Recently I've been wondering how to handle marketing different bodies of work. I guess I've always had 2 distinct bodies of work - paintings and artist's books. Most of my books haven't really dealt with the same imagery or subject matter as my paintings, so I've kept them separate. I really haven't marketed them much, since there aren't many galleries that carry artist's books. Mostly I've just entered them into juried book shows, when I can find them.
Trayc Claybrook, where we each created work based on the theme Waxy Buildup. We're in the process of finding a venue for our combined work. We have two that have accepted our proposal, but no firm dates yet.
palimpsest." When tablets, paper or parchment was not so cheap and plentiful, people would often scrape off or erase writing and reuse the tablet or sheet for something else. Occasionally the writing that had been erased would reappear. My encaustic process often involves scraping and reusing, so I began to play around with this idea. Initially, the work was too abstract for me, and I felt that I needed some imagery. I decided to incorporate bird silhouettes with the idea that birds sit around silently and listen to our secrets and then fly away with them. So the idea has evolved into hiding and revealing secrets.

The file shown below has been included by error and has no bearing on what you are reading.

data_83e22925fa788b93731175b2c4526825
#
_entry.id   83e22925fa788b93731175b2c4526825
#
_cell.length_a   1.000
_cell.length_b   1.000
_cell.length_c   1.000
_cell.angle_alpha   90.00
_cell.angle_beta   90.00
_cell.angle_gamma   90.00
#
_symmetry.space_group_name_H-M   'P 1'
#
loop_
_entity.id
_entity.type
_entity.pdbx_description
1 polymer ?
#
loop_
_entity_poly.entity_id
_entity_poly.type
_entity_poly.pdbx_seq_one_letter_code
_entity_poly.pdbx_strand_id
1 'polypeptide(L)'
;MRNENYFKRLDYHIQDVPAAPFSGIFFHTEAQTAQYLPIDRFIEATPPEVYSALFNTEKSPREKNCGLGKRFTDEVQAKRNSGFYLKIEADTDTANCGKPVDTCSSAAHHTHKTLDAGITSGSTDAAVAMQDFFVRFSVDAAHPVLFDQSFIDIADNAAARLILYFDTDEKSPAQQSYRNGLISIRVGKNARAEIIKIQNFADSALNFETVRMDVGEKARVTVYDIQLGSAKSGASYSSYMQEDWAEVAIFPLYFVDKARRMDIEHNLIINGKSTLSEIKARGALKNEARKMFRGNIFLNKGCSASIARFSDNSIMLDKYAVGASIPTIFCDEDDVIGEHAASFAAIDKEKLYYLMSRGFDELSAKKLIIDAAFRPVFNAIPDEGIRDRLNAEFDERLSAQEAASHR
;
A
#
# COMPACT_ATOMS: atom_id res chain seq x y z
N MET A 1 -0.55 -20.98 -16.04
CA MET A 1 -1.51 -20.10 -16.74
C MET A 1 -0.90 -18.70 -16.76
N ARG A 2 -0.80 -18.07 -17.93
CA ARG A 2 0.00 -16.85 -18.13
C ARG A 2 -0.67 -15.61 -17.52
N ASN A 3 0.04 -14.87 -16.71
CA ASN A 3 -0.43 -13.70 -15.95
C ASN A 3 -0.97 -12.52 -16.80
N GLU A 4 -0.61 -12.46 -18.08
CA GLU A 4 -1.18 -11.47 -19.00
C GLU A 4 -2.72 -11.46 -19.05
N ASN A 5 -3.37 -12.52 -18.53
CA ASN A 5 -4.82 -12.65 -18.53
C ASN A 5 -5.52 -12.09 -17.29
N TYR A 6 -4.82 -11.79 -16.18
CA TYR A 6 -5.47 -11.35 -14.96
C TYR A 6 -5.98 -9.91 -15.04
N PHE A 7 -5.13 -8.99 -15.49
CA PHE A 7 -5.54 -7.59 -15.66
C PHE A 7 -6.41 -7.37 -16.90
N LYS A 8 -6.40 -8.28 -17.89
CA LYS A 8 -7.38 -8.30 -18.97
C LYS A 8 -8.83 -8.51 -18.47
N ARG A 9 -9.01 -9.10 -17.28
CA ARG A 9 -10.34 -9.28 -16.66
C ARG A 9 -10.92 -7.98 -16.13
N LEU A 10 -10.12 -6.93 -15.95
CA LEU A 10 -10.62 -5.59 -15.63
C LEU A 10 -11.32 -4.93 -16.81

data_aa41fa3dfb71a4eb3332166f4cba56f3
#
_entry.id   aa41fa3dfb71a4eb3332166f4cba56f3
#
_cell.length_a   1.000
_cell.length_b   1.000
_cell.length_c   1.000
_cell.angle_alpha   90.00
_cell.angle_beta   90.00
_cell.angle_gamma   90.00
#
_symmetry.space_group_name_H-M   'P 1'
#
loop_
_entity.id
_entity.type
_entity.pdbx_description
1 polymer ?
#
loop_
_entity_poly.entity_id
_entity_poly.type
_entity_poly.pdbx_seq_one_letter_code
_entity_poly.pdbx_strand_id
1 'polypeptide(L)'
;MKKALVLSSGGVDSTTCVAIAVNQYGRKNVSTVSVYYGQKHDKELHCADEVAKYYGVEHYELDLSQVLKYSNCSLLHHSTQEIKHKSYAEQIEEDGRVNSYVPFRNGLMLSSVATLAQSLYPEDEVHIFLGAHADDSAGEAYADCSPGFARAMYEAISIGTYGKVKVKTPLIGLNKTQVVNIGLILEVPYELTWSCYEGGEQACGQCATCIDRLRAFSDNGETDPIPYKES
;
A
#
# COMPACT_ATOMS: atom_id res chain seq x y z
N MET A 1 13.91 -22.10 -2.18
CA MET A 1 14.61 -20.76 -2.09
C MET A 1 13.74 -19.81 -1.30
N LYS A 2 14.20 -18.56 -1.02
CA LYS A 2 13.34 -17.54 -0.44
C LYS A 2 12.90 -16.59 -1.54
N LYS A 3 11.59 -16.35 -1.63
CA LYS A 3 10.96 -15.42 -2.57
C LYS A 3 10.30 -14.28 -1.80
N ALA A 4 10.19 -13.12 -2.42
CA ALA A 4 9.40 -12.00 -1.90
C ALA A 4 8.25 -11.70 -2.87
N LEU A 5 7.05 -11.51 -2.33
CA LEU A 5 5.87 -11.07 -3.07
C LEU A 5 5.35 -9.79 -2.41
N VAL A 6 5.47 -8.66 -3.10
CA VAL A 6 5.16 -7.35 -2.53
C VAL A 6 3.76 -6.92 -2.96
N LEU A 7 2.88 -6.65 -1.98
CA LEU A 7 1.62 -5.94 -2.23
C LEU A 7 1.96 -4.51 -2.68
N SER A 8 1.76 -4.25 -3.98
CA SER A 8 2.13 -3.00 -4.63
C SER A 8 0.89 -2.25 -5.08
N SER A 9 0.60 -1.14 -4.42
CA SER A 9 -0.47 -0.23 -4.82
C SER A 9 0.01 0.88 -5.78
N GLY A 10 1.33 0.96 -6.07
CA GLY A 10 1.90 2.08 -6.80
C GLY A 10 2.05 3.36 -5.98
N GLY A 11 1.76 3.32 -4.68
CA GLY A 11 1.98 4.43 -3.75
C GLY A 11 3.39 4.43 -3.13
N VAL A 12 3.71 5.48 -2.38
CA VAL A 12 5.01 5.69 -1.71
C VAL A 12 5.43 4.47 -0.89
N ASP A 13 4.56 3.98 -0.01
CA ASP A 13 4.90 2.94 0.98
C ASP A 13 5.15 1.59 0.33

OK, so what do I do with it? I've gotten a couple of suggestions from other artists that I admire - one suggested that I contact art consultants and another suggested that I create a few more pieces and approach one particular local gallery.
Alyson Stanfield, in her book I'd Rather Be in the Studio, suggests that each distinct body of work should be marketed differently. "Each body of work that looks like a different person did it will be marketed to a different audience."
I'm sort of doing that. I'm offering the Palimpsest work to my current galleries but also stressing that I'm continuing my Seeking Shelter series as well, and they can have whatever they want. I'm also working on more to build up the Palimpsest body of work to market to new galleries and consultants.
I keep track of all the galleries that I have sent packets to, and I will send them information on my new work. Perhaps they will see potential for the new work that they didn't see in the old.
If you create distinct bodies of work, how do you handle marketing them?
* As in, "not serious." I respond to most art emotionally and tend to be drawn to work that I find "beautiful." I don't know why I avoid that label for my own work.
Now playing: The Sea And Cake - Up On Crutches